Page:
Law, Jurisprudence, and Social Thought

Letter from the Director

 

 

Dear Colleague:

Thank you for expressing an interest in my summer seminar on Punishment, Politics, and Culture, sponsored by the National Endowment for the Humanities. I am looking forward to this seminar as an opportunity to talk with you about some of the most exciting and challenging ideas in the humanistic study of law. I have had the good fortune to do several NEH seminars. Each time I had a wonderful time with a bright and talented group of teachers. I am pleased to have the chance to do a new seminar and eagerly looking forward to assembling another stimulating and interesting group of colleagues.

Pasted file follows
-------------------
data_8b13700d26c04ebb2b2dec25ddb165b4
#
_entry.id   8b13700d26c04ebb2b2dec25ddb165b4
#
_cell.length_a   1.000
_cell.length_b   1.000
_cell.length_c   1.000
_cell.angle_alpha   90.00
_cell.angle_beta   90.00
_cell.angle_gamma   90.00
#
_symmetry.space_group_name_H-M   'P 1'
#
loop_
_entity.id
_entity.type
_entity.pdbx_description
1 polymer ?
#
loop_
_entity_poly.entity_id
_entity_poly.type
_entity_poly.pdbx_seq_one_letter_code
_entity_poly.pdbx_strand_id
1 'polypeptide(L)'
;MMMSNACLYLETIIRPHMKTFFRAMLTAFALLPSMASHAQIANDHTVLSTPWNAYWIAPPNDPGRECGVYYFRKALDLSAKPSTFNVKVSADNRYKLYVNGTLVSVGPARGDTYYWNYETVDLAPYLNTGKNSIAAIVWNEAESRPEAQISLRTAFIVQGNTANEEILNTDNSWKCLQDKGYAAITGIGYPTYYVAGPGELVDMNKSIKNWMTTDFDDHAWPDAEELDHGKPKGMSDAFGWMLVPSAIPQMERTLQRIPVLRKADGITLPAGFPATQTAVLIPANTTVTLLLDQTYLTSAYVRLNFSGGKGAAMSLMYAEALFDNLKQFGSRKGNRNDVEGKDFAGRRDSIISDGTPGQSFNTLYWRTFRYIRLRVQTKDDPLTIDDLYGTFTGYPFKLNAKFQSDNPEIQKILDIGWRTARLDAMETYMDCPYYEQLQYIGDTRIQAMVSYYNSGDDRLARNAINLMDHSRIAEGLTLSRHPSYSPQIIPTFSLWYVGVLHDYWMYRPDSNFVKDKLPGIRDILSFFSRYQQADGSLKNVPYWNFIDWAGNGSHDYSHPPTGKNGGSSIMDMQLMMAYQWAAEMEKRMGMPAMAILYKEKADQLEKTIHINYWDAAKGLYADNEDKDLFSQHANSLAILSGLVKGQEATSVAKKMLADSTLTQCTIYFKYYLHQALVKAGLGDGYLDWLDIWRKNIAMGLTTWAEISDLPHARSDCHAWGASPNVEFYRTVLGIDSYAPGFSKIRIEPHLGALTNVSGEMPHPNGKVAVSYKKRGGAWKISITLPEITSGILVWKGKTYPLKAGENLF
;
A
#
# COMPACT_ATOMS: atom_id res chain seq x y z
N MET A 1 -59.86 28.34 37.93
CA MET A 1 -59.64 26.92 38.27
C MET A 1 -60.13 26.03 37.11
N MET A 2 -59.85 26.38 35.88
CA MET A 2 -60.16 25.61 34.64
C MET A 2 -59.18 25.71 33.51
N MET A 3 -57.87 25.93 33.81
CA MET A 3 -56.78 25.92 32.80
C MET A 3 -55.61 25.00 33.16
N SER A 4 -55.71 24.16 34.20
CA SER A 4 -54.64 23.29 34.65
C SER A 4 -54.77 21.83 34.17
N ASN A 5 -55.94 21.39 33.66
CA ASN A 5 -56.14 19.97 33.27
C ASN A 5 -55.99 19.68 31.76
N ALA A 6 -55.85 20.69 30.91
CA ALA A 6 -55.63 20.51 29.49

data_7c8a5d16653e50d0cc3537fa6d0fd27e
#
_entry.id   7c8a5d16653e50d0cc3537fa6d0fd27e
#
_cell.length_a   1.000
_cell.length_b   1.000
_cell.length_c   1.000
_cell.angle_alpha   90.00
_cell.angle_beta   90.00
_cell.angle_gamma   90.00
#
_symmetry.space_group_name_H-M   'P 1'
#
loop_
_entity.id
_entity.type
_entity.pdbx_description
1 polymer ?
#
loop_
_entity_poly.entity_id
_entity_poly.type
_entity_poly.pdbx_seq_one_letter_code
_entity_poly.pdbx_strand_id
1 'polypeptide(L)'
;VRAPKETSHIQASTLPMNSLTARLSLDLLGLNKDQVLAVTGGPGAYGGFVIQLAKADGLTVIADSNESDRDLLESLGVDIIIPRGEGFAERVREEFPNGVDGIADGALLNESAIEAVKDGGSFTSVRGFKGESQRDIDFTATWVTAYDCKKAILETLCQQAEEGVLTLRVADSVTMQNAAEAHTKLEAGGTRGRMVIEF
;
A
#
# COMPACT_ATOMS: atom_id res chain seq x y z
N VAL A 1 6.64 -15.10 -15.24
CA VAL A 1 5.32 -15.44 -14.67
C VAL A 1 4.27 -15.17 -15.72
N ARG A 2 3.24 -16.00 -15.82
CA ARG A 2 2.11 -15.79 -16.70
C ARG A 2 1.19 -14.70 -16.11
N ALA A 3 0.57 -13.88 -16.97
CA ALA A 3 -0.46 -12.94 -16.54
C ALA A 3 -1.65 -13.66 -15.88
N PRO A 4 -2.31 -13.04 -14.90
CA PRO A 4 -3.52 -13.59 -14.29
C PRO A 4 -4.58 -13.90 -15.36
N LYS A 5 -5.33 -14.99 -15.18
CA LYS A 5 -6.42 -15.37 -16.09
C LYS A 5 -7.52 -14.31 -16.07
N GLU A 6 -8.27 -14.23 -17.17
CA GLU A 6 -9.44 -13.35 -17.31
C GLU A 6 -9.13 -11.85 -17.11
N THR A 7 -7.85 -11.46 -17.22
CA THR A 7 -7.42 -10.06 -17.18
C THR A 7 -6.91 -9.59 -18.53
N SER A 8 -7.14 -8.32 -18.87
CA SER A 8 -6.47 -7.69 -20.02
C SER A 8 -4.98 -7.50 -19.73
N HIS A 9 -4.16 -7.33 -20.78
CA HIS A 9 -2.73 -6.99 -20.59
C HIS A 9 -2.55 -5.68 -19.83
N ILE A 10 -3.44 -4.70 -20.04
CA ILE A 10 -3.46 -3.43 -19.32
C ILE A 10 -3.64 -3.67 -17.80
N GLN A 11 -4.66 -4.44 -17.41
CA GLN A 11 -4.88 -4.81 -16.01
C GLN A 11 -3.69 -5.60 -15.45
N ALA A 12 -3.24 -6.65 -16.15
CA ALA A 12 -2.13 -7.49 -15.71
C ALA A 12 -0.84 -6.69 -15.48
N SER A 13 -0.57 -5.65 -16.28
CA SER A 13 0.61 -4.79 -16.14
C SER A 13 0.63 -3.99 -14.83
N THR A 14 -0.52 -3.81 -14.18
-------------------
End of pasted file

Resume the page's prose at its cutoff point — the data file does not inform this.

From The Gospel of Matthew to George Bernard Shaw and former Supreme Court Justice William Brennan, many have remarked that how, when, and why a society punishes reveals its true character. Punishment then tells us who we are. The way a society punishes demonstrates its commitment to standards of judgment and justice, its distinctive views of blame and responsibility, its understandings of mercy and forgiveness, and its particular ways of responding to evil. Punishment, Politics, and Culture--is intended to examine the nature and limits of punishment as well as its place in what I call the “American story.”